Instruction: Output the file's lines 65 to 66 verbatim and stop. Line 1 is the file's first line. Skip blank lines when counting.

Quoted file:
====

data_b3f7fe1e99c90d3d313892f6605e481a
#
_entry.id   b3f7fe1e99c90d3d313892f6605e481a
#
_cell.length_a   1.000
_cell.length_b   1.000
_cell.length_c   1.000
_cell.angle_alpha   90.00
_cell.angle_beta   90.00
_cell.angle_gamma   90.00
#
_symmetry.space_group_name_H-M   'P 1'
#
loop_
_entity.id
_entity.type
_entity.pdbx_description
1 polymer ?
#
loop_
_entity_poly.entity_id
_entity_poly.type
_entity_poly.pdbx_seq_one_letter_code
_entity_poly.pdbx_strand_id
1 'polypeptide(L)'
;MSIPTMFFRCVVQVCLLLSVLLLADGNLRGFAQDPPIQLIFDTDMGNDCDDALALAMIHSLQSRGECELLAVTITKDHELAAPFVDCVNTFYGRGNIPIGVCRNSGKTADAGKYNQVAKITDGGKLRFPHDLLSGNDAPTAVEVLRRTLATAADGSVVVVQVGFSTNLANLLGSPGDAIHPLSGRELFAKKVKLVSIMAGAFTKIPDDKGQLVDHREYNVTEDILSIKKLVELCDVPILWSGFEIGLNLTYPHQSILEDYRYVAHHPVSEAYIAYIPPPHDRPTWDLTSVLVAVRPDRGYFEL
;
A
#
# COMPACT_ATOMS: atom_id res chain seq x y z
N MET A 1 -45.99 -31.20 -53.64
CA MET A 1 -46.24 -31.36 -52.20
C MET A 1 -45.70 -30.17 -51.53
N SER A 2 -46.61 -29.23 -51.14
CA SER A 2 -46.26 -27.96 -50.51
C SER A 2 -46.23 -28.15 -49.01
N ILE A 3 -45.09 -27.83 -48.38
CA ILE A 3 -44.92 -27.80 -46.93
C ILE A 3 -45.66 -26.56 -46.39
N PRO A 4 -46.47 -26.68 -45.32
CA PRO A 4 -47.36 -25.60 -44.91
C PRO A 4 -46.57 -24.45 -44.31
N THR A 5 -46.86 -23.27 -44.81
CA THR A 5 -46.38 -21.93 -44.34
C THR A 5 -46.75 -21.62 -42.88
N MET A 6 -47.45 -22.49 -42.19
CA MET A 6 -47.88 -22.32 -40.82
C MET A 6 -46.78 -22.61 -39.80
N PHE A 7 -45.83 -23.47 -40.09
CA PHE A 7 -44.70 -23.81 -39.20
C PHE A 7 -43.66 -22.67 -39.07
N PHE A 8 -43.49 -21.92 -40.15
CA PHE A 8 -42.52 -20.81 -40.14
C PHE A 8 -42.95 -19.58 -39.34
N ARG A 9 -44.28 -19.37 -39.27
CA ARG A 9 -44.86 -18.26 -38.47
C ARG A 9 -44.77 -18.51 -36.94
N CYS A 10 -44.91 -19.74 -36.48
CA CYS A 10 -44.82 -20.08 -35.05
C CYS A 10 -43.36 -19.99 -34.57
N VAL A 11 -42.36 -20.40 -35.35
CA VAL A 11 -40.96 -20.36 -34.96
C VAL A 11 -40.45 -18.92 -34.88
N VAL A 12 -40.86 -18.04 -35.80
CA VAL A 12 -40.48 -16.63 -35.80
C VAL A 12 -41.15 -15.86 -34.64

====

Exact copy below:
CA VAL A 12 -40.48 -16.63 -35.80
C VAL A 12 -41.15 -15.86 -34.64